By Thayer, Nate
Nieman Reports , Vol. 55, No. 4
At an annual gathering of the International Consortium of Invesigative Journalists in July, I sat with Ahmed Rashid, a renowned Pakistani journalist, and discussed the decreasing appetite for international news. Rashid has spent a lifetime writing about Afghanistan. He spoke then of diminishing interest from editors for his stories. "No one is interested in Afghanistan anymore," he concluded. His brilliant book, "Taliban: Militant Islam, Oil and Fundamentalism in Central Asia," was newly published and was meeting with a good response from those who maintained an interest in this "irrelevant" corner of the world.
Typical for an accomplished and respected freelance journalist, Rashid writes for a number of publications, relying on a core handful of news organizations to make a living. But, he said in July, even these were rejecting stories they once would have published. The Islamabad-based Rashid said it was a struggle to get anything published on Central Asia in the British- and American-owned publications he relied on.
Only weeks later, after the events of September 11, I smile as I pass my small-town bookstore and see Ahmed Rashid's "Taliban" prominently placed on a rack next to the cash register--number one on The New York Times bestseller list. I see Rashid regularly on television and quoted copiously by journalists now descending on the region--22 years after he began reporting full time from and about Afghanistan.
The pleasure is mixed with melancholy for the state of international reporting. Hundreds of freshly arriving foreign correspondents obscure the fact that they are often dispatched by major news organizations to cover international events only after they are overtaken by them. And their presence obscures the crucial role that local and freelance journalists play in ensuring that these otherwise forgotten places are properly covered in the absence of a major media presence.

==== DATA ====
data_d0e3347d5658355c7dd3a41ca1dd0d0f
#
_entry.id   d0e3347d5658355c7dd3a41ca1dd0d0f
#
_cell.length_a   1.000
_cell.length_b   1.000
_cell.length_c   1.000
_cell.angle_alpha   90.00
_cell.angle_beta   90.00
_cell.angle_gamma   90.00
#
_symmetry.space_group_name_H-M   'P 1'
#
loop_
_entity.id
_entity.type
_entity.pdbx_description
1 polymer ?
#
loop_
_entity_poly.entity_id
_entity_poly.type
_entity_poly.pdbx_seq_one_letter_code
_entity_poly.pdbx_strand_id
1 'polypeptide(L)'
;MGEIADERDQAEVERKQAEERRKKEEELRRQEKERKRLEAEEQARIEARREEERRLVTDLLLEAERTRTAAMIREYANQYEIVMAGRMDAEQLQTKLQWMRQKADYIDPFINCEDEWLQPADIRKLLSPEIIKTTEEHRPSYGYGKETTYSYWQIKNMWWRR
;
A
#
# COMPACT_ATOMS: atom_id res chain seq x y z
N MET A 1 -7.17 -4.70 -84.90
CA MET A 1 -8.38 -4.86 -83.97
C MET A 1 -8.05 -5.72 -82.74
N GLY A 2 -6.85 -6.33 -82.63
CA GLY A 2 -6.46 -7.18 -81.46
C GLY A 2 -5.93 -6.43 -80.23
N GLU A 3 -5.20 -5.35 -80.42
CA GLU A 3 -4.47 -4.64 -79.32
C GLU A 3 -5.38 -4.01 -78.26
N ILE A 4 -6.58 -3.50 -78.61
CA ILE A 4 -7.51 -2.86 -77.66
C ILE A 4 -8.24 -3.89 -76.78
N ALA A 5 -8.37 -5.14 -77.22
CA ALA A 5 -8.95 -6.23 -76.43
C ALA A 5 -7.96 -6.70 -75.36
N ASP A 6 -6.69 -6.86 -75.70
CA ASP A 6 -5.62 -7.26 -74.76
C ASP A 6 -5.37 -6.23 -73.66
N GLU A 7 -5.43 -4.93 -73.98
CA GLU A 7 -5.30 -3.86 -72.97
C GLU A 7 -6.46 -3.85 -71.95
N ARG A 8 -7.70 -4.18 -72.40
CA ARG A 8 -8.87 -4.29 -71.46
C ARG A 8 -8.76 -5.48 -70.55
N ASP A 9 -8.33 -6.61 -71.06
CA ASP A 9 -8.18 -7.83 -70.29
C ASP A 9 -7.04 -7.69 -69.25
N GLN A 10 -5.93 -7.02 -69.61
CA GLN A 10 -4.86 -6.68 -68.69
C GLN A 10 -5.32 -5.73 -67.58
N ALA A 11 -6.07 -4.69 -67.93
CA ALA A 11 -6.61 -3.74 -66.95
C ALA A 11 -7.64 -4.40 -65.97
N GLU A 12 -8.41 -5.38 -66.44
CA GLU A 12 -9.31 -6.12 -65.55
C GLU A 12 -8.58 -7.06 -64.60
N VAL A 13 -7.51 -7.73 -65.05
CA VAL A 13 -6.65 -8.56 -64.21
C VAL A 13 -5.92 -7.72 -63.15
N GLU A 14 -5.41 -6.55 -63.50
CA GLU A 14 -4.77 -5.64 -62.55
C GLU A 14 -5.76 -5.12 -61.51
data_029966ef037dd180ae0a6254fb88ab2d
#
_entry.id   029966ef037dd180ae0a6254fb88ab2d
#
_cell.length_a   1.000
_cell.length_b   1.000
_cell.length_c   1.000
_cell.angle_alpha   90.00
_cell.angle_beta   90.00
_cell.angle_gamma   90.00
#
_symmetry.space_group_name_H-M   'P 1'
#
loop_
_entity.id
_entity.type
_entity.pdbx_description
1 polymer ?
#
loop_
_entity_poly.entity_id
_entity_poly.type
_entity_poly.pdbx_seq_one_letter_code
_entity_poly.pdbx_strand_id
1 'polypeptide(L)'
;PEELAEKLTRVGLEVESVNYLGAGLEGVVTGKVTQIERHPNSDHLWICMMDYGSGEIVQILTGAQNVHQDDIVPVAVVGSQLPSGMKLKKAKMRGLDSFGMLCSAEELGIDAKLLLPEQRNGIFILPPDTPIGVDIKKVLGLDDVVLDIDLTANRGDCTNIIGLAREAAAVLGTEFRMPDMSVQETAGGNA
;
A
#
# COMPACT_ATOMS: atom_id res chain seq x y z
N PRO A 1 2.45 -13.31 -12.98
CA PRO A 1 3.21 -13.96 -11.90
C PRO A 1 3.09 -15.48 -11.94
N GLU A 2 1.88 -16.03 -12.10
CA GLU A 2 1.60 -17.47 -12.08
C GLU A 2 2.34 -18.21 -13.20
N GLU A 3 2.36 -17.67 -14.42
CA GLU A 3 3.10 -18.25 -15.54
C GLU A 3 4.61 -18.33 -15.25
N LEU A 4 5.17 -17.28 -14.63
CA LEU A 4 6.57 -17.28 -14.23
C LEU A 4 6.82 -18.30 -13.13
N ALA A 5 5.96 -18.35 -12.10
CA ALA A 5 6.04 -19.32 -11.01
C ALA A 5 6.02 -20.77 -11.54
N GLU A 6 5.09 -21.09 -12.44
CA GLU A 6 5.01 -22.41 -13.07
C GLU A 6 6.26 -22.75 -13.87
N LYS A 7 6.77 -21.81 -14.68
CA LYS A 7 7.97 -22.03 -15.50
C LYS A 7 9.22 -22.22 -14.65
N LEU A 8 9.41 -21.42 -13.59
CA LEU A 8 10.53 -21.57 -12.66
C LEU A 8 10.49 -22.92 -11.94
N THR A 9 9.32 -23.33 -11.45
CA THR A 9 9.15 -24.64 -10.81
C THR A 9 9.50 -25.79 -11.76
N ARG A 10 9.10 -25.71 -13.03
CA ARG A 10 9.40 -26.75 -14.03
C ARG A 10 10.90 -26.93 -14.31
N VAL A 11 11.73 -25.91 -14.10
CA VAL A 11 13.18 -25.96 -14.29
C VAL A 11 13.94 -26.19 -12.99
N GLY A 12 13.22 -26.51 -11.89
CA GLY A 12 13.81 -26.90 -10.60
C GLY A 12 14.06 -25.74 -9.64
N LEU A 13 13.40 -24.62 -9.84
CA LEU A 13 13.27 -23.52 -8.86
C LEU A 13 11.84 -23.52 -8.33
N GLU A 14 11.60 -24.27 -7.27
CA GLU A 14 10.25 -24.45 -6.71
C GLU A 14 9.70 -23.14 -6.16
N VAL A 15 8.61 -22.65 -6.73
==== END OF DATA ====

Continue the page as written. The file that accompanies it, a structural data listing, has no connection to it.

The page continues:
Further, the key role played by "foreign" freelance journalists in providing the backbone of international coverage highlights the importance of the principle of a press free from the influence of any government. Many, if not most, of those who gather information for the American-owned press are not American. And many of those who read or view the American-owned press are not American. And for those who are, so what? The concept that reporters should have some allegiance to their government is not only fundamentally contrary to the role of a credible and independent press, it presupposes a false premise: that news organizations are homogeneously comprised of nationals of the country of which they have their primary audience.
It is freelancers and local journalists who are now playing a crucial role in Central Asia in ensuring that the world understands these events as they have rocketed to the forefront of international attention. When a story forces media executives to react to events, their reporters must turn to those who are informed and on the ground. Invariably, those they turn to are freelance local journalists such as Ahmed Rashid.
At the same time, the events of September 11 should have sent a cautionary signal to major media conglomerates, which increasingly are controlled by people who have demonstrated an insufficient commitment to the role of a free press and well informed public in world affairs. These news outlets are increasingly driven by their marketing departments, public relations people and lawyers, whose values too often infiltrate the newsrooms and effectively seize control. Non-journalists are increasingly determining what is news and treating it as a commodity, selling it like shampoo or cars.
The world press has indeed been absent from Central Asia since the Soviets and the CIA pulled out a decade ago. Before September 11, how many news organizations had staff reporters in Islamabad, much less in Kabul, or in the countries just north of Afghanistan? …